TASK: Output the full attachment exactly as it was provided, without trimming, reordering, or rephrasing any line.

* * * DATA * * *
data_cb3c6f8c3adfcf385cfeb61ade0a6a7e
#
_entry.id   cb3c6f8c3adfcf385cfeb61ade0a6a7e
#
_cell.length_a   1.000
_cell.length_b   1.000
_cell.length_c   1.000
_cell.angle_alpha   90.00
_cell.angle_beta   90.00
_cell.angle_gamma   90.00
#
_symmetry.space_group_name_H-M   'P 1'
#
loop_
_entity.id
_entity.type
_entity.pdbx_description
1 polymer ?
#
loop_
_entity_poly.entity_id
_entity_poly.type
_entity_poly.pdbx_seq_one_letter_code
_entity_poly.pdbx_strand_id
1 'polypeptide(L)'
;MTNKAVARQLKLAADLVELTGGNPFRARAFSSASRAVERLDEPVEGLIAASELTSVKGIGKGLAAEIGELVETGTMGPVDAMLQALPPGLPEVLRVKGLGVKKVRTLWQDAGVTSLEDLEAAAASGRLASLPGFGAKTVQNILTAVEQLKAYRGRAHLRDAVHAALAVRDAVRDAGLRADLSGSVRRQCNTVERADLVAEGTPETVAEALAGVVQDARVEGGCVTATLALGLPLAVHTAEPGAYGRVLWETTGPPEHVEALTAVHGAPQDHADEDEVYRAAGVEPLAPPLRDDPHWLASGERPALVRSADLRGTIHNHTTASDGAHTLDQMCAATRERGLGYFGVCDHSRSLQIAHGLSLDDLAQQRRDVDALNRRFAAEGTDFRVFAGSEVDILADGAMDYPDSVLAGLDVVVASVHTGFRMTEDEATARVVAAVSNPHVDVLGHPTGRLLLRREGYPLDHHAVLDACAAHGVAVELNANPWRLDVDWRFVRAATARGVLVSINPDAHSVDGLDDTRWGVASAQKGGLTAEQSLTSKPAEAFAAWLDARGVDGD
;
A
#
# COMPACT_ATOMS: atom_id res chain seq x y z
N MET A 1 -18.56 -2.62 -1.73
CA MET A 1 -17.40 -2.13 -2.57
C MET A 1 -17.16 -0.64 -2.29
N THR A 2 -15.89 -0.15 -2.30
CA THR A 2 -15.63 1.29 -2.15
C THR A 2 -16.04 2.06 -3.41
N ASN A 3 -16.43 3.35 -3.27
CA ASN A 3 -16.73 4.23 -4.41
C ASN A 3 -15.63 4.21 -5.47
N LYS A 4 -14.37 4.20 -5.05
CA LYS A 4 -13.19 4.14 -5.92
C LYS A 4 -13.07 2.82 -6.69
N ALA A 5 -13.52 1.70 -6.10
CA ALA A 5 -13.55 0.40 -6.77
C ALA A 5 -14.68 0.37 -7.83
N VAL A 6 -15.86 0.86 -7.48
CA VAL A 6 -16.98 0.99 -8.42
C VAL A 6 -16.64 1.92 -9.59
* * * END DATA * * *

data_cb3c6f8c3adfcf385cfeb61ade0a6a7e
#
_entry.id   cb3c6f8c3adfcf385cfeb61ade0a6a7e
#
_cell.length_a   1.000
_cell.length_b   1.000
_cell.length_c   1.000
_cell.angle_alpha   90.00
_cell.angle_beta   90.00
_cell.angle_gamma   90.00
#
_symmetry.space_group_name_H-M   'P 1'
#
loop_
_entity.id
_entity.type
_entity.pdbx_description
1 polymer ?
#
loop_
_entity_poly.entity_id
_entity_poly.type
_entity_poly.pdbx_seq_one_letter_code
_entity_poly.pdbx_strand_id
1 'polypeptide(L)'
;MTNKAVARQLKLAADLVELTGGNPFRARAFSSASRAVERLDEPVEGLIAASELTSVKGIGKGLAAEIGELVETGTMGPVDAMLQALPPGLPEVLRVKGLGVKKVRTLWQDAGVTSLEDLEAAAASGRLASLPGFGAKTVQNILTAVEQLKAYRGRAHLRDAVHAALAVRDAVRDAGLRADLSGSVRRQCNTVERADLVAEGTPETVAEALAGVVQDARVEGGCVTATLALGLPLAVHTAEPGAYGRVLWETTGPPEHVEALTAVHGAPQDHADEDEVYRAAGVEPLAPPLRDDPHWLASGERPALVRSADLRGTIHNHTTASDGAHTLDQMCAATRERGLGYFGVCDHSRSLQIAHGLSLDDLAQQRRDVDALNRRFAAEGTDFRVFAGSEVDILADGAMDYPDSVLAGLDVVVASVHTGFRMTEDEATARVVAAVSNPHVDVLGHPTGRLLLRREGYPLDHHAVLDACAAHGVAVELNANPWRLDVDWRFVRAATARGVLVSINPDAHSVDGLDDTRWGVASAQKGGLTAEQSLTSKPAEAFAAWLDARGVDGD
;
A
#
# COMPACT_ATOMS: atom_id res chain seq x y z
N MET A 1 -18.56 -2.62 -1.73
CA MET A 1 -17.40 -2.13 -2.57
C MET A 1 -17.16 -0.64 -2.29
N THR A 2 -15.89 -0.15 -2.30
CA THR A 2 -15.63 1.29 -2.15
C THR A 2 -16.04 2.06 -3.41
N ASN A 3 -16.43 3.35 -3.27
CA ASN A 3 -16.73 4.23 -4.41
C ASN A 3 -15.63 4.21 -5.47
N LYS A 4 -14.37 4.20 -5.05
CA LYS A 4 -13.19 4.14 -5.92
C LYS A 4 -13.07 2.82 -6.69
N ALA A 5 -13.52 1.70 -6.10
CA ALA A 5 -13.55 0.40 -6.77
C ALA A 5 -14.68 0.37 -7.83
N VAL A 6 -15.86 0.86 -7.48
CA VAL A 6 -16.98 0.99 -8.42
C VAL A 6 -16.64 1.92 -9.59